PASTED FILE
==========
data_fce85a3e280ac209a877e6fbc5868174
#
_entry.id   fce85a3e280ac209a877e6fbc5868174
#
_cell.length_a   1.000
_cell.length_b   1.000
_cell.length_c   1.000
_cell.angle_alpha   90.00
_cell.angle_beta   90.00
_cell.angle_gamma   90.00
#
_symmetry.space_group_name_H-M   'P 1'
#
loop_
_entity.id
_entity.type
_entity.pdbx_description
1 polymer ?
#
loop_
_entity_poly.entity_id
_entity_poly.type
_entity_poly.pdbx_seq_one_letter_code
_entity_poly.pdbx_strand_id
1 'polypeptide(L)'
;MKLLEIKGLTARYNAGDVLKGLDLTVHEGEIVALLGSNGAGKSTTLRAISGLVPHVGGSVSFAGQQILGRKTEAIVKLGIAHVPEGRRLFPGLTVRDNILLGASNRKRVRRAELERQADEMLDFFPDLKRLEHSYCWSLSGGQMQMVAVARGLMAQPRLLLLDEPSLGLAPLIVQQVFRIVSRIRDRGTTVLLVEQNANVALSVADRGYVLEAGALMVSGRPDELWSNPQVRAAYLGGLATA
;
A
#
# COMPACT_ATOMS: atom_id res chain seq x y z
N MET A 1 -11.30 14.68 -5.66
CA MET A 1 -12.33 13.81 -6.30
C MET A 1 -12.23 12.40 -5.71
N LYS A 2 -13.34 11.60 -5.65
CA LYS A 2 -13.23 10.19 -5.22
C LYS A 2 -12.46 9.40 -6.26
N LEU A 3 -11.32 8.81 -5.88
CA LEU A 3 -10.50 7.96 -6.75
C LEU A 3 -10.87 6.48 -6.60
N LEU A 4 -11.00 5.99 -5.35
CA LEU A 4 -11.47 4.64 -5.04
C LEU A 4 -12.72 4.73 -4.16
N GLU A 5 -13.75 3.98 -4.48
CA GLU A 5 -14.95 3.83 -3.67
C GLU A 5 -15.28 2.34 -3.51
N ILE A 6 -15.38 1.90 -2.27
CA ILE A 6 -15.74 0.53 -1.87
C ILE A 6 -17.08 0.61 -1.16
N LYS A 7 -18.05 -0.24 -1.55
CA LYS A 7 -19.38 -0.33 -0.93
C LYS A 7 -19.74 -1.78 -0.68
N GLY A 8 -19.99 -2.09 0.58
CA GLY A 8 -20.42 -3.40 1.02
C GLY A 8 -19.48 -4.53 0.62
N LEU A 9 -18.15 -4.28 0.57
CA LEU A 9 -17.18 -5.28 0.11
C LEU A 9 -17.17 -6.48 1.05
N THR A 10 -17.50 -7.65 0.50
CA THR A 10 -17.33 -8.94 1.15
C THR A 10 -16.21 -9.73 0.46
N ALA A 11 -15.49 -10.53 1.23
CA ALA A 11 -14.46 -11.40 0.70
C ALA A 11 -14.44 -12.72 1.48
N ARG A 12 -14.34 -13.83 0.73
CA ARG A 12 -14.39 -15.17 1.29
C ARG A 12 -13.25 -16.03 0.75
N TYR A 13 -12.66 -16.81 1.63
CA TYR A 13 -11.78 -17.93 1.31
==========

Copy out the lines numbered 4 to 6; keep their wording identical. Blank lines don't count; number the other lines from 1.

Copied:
#
_cell.length_a   1.000
_cell.length_b   1.000